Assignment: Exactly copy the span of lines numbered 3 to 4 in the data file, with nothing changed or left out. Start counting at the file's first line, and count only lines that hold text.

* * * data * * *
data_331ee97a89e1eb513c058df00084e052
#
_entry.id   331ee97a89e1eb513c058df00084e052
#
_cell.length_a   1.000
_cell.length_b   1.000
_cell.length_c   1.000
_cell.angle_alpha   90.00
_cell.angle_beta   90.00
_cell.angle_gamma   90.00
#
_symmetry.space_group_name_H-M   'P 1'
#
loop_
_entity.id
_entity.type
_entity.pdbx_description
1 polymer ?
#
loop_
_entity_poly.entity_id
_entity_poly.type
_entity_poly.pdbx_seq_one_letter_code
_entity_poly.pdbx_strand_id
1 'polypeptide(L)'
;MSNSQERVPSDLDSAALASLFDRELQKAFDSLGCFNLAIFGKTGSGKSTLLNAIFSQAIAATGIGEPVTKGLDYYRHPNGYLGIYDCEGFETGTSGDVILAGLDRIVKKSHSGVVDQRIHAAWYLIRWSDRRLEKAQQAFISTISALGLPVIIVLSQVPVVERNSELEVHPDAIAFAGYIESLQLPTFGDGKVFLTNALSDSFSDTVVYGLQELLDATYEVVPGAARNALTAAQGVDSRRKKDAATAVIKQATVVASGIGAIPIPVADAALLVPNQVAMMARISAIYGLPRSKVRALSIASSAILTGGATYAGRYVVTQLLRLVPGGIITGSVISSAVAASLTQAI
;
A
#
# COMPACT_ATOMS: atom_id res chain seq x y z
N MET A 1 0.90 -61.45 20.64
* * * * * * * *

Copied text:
_entry.id   331ee97a89e1eb513c058df00084e052
#